6. Our psychology teacher thinks we also have a few undiagnosed aspies enrolled. The principal thinks the psychology teacher is too focussed on formal assessments and the 'medical model'. The principal thinks that many psychological and behavioural diagnoses are suspect. The principal's wife thinks that he has aspie traits himself. But then; at Alia nobody completely agrees with anyone else on just about any topic other than perhaps that this is a great place. Quot homines tot sententiae.
7. Have a good read through the website here. We do lots of things differently to other secondary schools. You must trust your child to be reasonably sensible, self managing and responsible - beyond the general expectation for students in regular schools! That is also pretty important for being allowed to stay here.
8. We strongly encourage students to think for themselves and to argue their point [respectfully!] Staff model that sort of behaviour. Respect works both ways here. It goes well; but you will want to see for yourself; because every school says wonderful things like that about themselves.
9. Teachers at Alia don't manage by threat of punishment. There are no specified punishments for specified rule infractions. Consequently things have to be seriously well sorted out by everyone in order to avoid chaos.
10. These days nothing that you read is necessarily believable or convincing. Every school says that it is wonderful. Nobody is really believed and everybody expects spin. So; you can't even believe what you are reading here. Just come and see for yourself. You can do that at anytime but the absolute best times are at 9am SHARP or 3pm when you get to see what really makes this place so amazing. You (and your offspring) can also chat with students.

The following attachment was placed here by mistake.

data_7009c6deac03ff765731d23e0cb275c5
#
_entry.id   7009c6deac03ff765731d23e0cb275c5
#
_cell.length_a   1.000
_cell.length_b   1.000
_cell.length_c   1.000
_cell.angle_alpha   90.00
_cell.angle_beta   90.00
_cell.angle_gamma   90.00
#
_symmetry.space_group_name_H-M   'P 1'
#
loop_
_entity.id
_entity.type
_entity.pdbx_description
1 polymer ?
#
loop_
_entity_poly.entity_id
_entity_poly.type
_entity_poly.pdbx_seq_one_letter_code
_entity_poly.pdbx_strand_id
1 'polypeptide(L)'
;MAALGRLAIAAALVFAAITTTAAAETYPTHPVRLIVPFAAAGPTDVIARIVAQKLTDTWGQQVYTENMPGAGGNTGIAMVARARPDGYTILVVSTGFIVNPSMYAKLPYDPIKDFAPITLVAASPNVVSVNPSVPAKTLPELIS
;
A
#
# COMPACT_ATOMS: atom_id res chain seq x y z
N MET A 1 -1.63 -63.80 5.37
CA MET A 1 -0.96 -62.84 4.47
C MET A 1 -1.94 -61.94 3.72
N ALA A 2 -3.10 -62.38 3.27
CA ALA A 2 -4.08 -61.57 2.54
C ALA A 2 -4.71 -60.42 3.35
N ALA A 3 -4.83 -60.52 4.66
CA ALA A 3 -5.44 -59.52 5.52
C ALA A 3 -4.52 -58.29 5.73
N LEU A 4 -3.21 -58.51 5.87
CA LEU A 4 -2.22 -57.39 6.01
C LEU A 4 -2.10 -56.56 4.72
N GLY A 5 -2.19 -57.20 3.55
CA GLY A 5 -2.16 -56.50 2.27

11. Our program here is based on mainstream qualifications aiming for university entry in academic, commercial, creative, etc faculties; and sometimes aiming for trade qualifications. It has commonly been said that the program suits capable, but creative or sensitive students.
12. The atmosphere here is live-and-let-live and avoids judgementalism. Otherwise we don't expect everybody to be the same.
Question: Why don't you put this on your main website menu? Are you trying to hide your Aspergers students from the world?
Answer: Whenever we have advertised some unique aspect of the school we have had problems. For example, when we emphasised the general level of happiness here we got an influx of sad kids; sometimes sad to the point of depression! So sometimes making too much of a point can tip the mix of students to a point where it alters the thing that you were adverising from what you originally had. We have always had some Aspies. They seem very important to maintaining the culture here in some way. We just want to maintain whatever it is that makes this place so fantastic. Even aspies probably benefit from being in a respectful mix of students which includes neurotypicals.
Question: But what do you actually DO to actively support aspies?
Answer: Not that much. It's more what we don't do that seems to work. There is freedom to speak and reason out loud. The neurotypicals here are more or less civilised. Just come and see for yourself . Don't bother with the formal Information Nights just visit any day at 9am or 3pm. We like it if you call first on (03) 9822 9622 [i.e. +61 3 9822 9622] but that isn't absolutely necessary. You can also visit at other times but you will miss the bit that you will really want to see and have to come back. Better to go the other way around - see the remarkable bit first.
By the way: Feel free to think up some questions. See the